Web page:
Abstract: Fluid velocities were measured by laser Doppler velocimetry under conditions of pulsatile flow in a scale model of the human carotid bifurcation. Flow velocity and wall shear stress at five axial and four circumferential positions were compared with intimal plaque thickness at corresponding locations in carotid bifurcations obtained from cadavers. Velocities and wall shear stresses during diastole were similar to those found previously under steady flow conditions, but these quantities oscillated in both magnitude and direction during the systolic phase. At the inner wall of the internal carotid sinus, in the region of the flow divider, wall shear stress was highest (systole = 41 dynes/cm2, diastole = 10 dynes/cm2, mean = 17 dynes/cm2) and remained unidirectional during systole. Intimal thickening in this location was minimal. At the outer wall of the carotid sinus where intimal plaques were thickest, mean shear stress was low (-0.5 dynes/cm2) but the instantaneous shear stress oscillated between -7 and +4 dynes/cm2. Along the side walls of the sinus, intimal plaque thickness was greater than in the region of the flow divider and circumferential oscillations of shear stress were prominent. With all 20 axial and circumferential measurement locations considered, strong correlations were found between intimal thickness and the reciprocal of maximum shear stress (r = 0.90, p less than 0.0005) or the reciprocal of mean shear stress (r = 0.82, p less than 0.001). An index which takes into account oscillations of wall shear also correlated strongly with intimal thickness (r = 0.82, p less than 0.001). When only the inner wall and outer wall positions were taken into account, correlations of lesion thickness with the inverse of maximum wall shear and mean wall shear were 0.94 (p less than 0.001) and 0.95 (p less than 0.001), respectively, and with the oscillatory shear index, 0.93 (p less than 0.001). These studies confirm earlier findings under steady flow conditions that plaques tend to form in areas of low, rather than high, shear stress, but indicate in addition that marked oscillations in the direction of wall shear may enhance atherogenesis.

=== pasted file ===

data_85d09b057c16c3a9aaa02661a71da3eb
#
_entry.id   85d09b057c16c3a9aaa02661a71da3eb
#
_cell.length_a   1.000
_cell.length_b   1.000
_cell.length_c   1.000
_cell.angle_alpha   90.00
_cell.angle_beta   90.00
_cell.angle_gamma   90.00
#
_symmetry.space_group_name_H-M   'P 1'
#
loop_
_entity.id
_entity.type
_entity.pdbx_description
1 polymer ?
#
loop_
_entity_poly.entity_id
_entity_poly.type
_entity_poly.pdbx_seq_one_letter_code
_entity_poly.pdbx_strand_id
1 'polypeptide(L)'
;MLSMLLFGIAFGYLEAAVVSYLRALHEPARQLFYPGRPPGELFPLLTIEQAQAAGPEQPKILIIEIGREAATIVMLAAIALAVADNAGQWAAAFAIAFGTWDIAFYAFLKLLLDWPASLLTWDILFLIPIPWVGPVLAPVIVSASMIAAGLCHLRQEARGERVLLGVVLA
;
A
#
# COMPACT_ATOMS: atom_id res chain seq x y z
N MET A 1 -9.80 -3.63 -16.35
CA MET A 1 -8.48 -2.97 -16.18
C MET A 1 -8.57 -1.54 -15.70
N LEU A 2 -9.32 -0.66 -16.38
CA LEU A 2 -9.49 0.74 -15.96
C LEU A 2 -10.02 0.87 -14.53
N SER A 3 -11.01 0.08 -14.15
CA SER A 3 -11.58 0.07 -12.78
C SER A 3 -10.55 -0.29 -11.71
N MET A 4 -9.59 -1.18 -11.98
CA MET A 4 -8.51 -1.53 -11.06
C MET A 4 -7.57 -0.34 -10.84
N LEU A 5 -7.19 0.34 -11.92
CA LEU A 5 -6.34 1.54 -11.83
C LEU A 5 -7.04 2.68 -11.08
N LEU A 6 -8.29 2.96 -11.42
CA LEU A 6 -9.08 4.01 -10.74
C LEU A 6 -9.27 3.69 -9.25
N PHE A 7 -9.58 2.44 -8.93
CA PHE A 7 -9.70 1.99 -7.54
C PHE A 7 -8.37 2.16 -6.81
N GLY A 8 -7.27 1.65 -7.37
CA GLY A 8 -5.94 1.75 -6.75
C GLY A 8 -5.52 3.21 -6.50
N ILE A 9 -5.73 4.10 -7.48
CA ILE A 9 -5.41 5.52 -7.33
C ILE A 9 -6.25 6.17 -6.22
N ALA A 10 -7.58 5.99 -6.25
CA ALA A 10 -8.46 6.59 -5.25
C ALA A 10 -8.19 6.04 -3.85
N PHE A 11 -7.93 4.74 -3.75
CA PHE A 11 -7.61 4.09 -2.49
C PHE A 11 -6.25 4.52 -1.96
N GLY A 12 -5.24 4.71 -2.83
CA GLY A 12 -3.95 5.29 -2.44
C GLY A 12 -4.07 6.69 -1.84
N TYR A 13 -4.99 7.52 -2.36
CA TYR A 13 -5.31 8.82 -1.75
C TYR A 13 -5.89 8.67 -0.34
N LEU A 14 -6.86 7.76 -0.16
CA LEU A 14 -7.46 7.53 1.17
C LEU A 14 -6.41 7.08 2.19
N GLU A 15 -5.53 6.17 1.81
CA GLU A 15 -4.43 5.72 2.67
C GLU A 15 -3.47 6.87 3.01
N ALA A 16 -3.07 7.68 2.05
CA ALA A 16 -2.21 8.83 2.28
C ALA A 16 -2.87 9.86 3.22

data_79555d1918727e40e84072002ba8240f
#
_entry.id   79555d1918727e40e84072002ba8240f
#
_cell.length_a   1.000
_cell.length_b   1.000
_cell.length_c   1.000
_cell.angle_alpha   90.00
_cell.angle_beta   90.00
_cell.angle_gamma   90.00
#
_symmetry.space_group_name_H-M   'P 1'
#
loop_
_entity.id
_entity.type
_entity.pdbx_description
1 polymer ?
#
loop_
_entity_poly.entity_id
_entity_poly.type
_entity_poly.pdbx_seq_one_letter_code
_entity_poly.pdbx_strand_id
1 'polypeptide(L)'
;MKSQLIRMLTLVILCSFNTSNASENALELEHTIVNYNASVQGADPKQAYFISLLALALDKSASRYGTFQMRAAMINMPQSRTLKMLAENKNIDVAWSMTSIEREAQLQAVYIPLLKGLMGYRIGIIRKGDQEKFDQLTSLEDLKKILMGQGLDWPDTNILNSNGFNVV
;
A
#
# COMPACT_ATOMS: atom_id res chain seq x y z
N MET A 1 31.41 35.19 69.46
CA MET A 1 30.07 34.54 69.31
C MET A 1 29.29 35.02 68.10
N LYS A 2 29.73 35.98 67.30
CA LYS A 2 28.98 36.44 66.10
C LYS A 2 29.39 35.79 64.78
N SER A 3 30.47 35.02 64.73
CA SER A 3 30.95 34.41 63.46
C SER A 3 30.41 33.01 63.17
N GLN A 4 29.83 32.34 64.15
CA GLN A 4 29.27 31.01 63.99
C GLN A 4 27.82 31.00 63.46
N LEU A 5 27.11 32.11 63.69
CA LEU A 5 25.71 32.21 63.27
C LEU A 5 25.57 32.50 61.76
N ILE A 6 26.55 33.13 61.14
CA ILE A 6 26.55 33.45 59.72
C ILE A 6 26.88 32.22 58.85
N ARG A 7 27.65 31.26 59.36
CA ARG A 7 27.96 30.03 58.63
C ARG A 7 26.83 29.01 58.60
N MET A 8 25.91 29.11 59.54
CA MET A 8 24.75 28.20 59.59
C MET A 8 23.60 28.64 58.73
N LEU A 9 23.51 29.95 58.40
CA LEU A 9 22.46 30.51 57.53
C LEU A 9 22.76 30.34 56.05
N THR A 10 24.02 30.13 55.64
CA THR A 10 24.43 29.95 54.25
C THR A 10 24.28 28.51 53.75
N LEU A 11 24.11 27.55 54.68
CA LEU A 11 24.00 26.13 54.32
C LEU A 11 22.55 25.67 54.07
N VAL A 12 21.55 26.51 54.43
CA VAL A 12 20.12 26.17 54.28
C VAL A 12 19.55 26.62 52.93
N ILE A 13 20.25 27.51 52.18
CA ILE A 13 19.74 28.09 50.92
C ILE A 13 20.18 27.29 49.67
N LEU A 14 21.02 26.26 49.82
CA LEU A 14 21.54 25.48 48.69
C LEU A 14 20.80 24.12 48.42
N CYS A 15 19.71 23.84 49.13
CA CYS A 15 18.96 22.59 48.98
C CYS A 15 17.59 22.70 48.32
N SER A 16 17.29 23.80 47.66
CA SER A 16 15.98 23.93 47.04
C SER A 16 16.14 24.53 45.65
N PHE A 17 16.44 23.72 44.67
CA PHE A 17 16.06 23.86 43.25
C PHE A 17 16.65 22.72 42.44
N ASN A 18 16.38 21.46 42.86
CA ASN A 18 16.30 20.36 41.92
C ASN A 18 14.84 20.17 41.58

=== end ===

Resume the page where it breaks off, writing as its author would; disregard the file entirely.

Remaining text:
TL;DR: This controversy was concerned with whether coronary artery thrombi were or were not directly responsible for all three clinical pictures of acute ischaemia.
Abstract: The clinical management of acute myocardial infarction and crescendo angina as well as the prevention of sudden ischaemic death require accurate knowledge of the underlying arterial pathology. It is on just this aspect that until recently there has been disagreement particularly among pathologists. In brief, this controversy was concerned with whether coronary artery thrombi were or were not directly responsible for all three clinical pictures of acute ischaemia. Resolution of the controversy has been derived from coronary angiography in life in patients with acute infarction and crescendo angina and from detailed pathological studies. These latter studies differ from many carried out previously by the use of postmortem coronary angiography and histological reconstruction of the microanatomy of occlusive lesions.
01 Jun 1974